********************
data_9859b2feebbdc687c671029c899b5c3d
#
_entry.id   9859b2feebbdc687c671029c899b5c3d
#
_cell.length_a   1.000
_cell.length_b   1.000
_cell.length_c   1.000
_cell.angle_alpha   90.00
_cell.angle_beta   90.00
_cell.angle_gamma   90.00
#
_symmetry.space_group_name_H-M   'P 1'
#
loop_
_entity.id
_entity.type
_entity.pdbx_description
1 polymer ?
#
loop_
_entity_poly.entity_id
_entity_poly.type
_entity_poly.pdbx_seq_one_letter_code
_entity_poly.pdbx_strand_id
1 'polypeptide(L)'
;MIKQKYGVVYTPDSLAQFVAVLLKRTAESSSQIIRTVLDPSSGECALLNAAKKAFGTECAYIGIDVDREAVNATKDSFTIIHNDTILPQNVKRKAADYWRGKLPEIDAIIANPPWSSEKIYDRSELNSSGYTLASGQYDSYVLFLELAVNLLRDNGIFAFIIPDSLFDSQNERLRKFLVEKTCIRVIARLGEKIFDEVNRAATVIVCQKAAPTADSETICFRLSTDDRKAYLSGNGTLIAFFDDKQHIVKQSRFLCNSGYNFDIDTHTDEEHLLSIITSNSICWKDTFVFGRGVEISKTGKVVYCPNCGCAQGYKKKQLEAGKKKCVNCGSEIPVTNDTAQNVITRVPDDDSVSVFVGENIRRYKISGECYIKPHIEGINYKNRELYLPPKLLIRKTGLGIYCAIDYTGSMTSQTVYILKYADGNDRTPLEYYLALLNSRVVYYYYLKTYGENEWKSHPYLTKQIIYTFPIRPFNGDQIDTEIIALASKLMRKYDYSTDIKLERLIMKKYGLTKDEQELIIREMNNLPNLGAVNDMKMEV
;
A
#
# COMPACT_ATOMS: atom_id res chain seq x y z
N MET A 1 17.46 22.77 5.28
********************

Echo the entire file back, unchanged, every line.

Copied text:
data_9859b2feebbdc687c671029c899b5c3d
#
_entry.id   9859b2feebbdc687c671029c899b5c3d
#
_cell.length_a   1.000
_cell.length_b   1.000
_cell.length_c   1.000
_cell.angle_alpha   90.00
_cell.angle_beta   90.00
_cell.angle_gamma   90.00
#
_symmetry.space_group_name_H-M   'P 1'
#
loop_
_entity.id
_entity.type
_entity.pdbx_description
1 polymer ?
#
loop_
_entity_poly.entity_id
_entity_poly.type
_entity_poly.pdbx_seq_one_letter_code
_entity_poly.pdbx_strand_id
1 'polypeptide(L)'
;MIKQKYGVVYTPDSLAQFVAVLLKRTAESSSQIIRTVLDPSSGECALLNAAKKAFGTECAYIGIDVDREAVNATKDSFTIIHNDTILPQNVKRKAADYWRGKLPEIDAIIANPPWSSEKIYDRSELNSSGYTLASGQYDSYVLFLELAVNLLRDNGIFAFIIPDSLFDSQNERLRKFLVEKTCIRVIARLGEKIFDEVNRAATVIVCQKAAPTADSETICFRLSTDDRKAYLSGNGTLIAFFDDKQHIVKQSRFLCNSGYNFDIDTHTDEEHLLSIITSNSICWKDTFVFGRGVEISKTGKVVYCPNCGCAQGYKKKQLEAGKKKCVNCGSEIPVTNDTAQNVITRVPDDDSVSVFVGENIRRYKISGECYIKPHIEGINYKNRELYLPPKLLIRKTGLGIYCAIDYTGSMTSQTVYILKYADGNDRTPLEYYLALLNSRVVYYYYLKTYGENEWKSHPYLTKQIIYTFPIRPFNGDQIDTEIIALASKLMRKYDYSTDIKLERLIMKKYGLTKDEQELIIREMNNLPNLGAVNDMKMEV
;
A
#
# COMPACT_ATOMS: atom_id res chain seq x y z
N MET A 1 17.46 22.77 5.28